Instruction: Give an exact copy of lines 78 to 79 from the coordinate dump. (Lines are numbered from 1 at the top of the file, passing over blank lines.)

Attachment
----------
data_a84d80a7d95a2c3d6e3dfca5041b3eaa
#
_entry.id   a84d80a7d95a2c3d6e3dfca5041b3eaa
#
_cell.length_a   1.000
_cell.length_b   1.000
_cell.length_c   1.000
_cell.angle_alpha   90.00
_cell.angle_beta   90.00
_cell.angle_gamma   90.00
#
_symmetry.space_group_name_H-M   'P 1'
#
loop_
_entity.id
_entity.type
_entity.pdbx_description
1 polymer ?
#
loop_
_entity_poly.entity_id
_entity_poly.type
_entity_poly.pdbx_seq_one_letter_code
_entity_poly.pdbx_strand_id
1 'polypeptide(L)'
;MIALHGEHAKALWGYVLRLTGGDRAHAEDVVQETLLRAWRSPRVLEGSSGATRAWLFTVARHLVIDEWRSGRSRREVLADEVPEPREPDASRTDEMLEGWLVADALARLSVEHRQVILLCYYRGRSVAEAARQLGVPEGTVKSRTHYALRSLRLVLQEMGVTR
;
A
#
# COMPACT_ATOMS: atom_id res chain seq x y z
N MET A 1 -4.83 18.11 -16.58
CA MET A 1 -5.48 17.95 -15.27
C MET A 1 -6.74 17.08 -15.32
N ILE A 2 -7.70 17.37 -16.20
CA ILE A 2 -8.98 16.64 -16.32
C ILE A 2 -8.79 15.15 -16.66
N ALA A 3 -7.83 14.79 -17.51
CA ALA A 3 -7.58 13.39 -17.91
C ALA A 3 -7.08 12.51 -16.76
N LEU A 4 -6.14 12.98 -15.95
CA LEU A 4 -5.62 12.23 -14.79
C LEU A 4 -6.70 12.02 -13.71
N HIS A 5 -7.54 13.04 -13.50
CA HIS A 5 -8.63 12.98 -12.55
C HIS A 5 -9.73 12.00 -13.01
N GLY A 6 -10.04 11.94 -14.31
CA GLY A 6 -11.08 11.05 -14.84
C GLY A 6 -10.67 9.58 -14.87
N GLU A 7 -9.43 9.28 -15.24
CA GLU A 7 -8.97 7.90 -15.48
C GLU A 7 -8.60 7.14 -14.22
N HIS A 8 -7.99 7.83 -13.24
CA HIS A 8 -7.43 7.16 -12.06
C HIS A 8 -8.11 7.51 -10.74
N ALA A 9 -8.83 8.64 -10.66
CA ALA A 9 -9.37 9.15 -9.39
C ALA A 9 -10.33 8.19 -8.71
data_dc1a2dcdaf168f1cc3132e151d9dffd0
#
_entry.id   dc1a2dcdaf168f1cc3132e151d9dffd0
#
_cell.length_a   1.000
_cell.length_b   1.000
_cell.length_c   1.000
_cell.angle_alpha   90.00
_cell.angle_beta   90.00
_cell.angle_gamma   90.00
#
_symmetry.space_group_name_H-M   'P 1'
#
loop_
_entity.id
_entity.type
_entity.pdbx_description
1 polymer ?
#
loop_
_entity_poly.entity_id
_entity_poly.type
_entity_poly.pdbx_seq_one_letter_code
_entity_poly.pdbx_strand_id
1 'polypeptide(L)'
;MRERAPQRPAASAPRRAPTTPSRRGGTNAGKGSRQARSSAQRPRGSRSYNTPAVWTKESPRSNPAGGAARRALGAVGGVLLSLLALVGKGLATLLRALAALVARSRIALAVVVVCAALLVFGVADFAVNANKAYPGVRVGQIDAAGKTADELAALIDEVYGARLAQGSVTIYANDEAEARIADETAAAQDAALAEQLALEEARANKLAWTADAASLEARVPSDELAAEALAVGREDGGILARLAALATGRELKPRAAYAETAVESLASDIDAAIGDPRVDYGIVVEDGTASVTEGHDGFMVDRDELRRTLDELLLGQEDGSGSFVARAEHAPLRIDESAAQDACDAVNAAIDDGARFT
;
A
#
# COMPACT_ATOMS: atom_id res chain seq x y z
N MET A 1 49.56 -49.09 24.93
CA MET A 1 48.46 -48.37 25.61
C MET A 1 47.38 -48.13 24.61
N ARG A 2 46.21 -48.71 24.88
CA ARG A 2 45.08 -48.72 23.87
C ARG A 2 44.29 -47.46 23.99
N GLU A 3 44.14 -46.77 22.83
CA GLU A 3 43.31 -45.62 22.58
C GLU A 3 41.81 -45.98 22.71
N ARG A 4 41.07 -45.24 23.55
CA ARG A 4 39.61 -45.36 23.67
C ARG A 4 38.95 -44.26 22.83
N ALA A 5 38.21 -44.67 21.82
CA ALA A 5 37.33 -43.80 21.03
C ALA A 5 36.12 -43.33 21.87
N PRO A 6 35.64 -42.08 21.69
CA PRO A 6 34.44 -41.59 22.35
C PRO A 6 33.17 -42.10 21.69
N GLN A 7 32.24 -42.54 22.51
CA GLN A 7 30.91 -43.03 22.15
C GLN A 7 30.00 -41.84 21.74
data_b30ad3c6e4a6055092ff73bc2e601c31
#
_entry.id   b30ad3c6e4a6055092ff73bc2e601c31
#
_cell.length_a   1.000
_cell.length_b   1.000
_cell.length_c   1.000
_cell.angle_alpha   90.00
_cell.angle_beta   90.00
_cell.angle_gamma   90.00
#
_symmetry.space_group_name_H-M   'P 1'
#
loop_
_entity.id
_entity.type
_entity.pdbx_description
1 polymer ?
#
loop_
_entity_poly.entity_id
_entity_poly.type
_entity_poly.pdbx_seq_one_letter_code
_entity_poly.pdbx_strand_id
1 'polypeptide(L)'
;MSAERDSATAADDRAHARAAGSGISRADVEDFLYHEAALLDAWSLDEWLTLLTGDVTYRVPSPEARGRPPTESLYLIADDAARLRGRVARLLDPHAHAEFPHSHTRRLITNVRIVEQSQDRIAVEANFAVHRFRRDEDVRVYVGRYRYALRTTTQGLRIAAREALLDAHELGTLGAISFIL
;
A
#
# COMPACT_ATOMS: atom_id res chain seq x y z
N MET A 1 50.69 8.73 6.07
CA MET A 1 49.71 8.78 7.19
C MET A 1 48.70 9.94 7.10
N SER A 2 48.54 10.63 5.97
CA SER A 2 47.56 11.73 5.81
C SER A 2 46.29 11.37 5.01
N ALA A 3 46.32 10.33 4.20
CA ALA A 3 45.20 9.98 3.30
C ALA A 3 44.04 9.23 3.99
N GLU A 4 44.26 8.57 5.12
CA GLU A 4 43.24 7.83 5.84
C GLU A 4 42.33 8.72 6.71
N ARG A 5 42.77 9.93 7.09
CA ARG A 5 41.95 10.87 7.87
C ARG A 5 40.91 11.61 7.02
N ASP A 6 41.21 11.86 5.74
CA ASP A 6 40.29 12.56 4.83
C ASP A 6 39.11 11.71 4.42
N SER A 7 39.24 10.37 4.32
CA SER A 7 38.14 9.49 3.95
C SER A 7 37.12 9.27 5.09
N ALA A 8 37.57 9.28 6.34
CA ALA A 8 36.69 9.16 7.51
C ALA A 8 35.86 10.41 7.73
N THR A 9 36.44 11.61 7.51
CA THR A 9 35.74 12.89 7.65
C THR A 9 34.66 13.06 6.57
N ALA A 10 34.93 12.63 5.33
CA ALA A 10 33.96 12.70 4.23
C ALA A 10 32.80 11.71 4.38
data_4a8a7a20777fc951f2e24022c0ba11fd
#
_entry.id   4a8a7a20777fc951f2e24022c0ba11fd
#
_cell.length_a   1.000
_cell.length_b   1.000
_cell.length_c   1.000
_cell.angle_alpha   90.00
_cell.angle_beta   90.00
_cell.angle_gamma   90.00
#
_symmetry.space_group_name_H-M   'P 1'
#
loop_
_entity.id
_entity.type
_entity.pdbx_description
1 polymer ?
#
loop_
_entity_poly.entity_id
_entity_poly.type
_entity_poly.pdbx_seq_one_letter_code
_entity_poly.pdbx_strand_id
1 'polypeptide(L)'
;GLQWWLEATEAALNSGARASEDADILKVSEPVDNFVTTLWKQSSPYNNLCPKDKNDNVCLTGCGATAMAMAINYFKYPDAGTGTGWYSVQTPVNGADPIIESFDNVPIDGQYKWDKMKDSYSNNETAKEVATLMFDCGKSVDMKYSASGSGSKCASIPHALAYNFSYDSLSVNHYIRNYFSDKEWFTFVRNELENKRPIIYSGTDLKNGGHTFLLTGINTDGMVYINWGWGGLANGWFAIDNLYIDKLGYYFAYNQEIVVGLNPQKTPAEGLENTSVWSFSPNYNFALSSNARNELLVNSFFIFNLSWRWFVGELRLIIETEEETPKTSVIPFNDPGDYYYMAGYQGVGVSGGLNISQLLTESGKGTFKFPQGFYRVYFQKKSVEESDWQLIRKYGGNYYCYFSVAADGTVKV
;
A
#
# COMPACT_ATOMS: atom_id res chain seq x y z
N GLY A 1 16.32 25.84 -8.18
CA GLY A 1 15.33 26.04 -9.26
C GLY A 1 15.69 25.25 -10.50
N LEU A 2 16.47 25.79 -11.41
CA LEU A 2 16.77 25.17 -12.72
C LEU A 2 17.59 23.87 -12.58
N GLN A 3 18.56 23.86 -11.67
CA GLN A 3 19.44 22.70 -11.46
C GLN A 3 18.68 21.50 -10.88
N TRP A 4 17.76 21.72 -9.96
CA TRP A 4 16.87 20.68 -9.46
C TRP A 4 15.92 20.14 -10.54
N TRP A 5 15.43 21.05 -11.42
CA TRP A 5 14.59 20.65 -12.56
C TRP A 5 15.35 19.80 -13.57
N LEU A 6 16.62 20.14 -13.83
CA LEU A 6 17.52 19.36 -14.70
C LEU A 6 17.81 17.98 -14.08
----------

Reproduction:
_entity_poly.entity_id
_entity_poly.type